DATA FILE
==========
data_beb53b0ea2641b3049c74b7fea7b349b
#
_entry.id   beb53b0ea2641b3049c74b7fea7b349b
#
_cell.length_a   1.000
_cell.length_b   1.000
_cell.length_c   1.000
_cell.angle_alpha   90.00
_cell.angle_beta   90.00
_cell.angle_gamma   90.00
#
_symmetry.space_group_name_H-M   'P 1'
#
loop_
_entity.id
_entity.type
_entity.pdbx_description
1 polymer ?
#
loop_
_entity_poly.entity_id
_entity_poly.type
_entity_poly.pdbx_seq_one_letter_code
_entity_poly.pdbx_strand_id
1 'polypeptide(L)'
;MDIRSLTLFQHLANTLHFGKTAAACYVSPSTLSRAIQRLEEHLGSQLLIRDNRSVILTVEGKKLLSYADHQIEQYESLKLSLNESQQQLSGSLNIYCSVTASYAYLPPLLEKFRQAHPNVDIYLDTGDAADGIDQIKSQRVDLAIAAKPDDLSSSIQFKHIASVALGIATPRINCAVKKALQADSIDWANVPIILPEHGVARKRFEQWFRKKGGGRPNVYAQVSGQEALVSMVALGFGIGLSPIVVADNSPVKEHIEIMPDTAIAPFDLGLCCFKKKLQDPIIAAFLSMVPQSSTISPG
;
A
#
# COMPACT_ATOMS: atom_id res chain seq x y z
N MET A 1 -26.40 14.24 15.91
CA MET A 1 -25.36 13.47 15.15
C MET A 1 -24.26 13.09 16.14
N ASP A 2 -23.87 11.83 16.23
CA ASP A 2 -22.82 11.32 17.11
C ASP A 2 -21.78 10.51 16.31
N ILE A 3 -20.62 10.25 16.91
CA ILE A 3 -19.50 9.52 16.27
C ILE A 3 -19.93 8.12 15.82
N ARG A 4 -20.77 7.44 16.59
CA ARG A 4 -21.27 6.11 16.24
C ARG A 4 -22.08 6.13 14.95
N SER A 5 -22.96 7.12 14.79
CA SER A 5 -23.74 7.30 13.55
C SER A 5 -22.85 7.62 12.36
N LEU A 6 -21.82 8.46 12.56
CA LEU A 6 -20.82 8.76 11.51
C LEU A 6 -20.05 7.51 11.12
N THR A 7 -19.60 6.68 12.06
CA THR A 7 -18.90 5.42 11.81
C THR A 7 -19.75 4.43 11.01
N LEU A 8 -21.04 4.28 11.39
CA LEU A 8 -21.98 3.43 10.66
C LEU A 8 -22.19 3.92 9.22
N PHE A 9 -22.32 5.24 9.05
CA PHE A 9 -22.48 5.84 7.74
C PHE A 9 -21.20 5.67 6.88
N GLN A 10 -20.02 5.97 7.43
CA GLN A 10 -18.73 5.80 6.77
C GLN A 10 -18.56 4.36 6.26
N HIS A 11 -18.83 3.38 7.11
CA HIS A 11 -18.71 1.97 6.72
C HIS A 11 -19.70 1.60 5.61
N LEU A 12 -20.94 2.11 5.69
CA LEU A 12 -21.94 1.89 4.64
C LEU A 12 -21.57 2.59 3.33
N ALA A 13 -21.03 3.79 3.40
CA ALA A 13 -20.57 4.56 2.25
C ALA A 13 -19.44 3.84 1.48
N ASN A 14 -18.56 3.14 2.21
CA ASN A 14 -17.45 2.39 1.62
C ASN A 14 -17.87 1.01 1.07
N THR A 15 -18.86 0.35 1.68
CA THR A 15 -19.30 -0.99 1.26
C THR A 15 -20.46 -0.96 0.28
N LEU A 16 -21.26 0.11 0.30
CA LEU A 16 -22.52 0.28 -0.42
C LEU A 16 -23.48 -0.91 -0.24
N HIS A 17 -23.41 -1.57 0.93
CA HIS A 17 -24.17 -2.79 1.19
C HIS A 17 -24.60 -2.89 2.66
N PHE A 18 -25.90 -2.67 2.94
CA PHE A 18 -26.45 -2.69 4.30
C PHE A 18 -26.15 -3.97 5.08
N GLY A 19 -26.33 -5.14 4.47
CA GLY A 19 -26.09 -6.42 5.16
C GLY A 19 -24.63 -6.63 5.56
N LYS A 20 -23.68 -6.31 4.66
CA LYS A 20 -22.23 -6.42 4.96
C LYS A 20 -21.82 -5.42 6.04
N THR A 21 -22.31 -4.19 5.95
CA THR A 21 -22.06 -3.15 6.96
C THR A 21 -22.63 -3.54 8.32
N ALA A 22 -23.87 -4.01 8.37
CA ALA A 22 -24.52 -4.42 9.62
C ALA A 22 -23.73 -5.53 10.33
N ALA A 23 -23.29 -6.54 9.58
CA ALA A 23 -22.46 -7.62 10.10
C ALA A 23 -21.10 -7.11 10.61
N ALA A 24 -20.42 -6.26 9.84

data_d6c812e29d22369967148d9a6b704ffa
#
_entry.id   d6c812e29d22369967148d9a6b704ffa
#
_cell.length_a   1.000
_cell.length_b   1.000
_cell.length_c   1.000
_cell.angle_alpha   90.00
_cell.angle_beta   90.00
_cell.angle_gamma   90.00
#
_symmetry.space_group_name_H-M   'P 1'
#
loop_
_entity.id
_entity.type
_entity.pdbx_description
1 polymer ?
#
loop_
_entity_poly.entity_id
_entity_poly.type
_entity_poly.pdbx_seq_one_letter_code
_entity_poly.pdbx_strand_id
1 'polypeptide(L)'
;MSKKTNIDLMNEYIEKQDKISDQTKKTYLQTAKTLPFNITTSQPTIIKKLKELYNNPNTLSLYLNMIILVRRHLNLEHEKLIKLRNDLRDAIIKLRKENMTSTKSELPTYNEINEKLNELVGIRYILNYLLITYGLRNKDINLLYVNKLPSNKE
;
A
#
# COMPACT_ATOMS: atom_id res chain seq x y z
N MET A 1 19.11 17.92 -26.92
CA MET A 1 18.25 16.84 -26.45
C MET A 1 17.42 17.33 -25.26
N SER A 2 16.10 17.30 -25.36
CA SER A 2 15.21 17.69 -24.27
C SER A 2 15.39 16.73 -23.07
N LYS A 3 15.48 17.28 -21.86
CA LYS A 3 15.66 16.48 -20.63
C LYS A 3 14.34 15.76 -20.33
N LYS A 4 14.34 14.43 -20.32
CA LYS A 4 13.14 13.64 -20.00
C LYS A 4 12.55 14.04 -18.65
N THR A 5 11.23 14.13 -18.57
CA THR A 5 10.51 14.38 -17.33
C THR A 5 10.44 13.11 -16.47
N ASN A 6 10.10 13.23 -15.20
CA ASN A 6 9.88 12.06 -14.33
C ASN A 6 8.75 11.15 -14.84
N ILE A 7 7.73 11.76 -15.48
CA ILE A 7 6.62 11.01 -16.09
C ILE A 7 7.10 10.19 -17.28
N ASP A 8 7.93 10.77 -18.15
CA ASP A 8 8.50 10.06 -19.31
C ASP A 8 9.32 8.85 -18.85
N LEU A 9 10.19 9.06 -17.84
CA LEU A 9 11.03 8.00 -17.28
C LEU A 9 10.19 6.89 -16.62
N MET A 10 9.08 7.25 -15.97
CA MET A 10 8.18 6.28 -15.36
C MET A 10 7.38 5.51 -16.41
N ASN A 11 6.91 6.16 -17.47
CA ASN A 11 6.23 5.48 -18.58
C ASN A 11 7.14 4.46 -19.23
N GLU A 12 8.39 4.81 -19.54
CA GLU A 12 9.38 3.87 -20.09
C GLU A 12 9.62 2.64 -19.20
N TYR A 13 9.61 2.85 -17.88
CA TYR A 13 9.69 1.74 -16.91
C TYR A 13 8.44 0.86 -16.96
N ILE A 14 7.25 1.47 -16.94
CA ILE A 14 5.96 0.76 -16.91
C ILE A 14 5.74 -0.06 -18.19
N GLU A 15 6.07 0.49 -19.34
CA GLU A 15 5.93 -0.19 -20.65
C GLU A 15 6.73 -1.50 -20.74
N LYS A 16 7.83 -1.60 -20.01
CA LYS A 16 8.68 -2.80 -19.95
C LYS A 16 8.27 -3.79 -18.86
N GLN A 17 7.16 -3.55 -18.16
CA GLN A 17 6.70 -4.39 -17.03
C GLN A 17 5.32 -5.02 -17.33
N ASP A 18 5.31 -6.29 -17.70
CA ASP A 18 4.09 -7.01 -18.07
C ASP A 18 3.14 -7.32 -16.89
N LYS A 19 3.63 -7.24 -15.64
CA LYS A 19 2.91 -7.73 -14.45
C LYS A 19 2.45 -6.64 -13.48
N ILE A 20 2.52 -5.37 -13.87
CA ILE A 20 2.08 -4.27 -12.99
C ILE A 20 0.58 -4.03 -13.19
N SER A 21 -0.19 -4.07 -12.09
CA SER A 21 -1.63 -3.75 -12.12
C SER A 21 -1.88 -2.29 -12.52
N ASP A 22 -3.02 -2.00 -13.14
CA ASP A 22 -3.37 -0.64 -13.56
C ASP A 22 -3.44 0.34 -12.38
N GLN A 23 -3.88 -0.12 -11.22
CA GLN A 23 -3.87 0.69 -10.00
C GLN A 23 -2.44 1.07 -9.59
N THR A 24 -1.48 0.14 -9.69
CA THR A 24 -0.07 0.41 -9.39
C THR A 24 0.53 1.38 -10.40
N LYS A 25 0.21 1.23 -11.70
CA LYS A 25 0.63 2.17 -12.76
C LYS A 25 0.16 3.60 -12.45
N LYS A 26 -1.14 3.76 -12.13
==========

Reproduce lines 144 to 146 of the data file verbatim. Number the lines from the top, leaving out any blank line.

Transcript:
CA THR A 5 10.51 14.38 -17.33
C THR A 5 10.44 13.11 -16.47
N ASN A 6 10.10 13.23 -15.20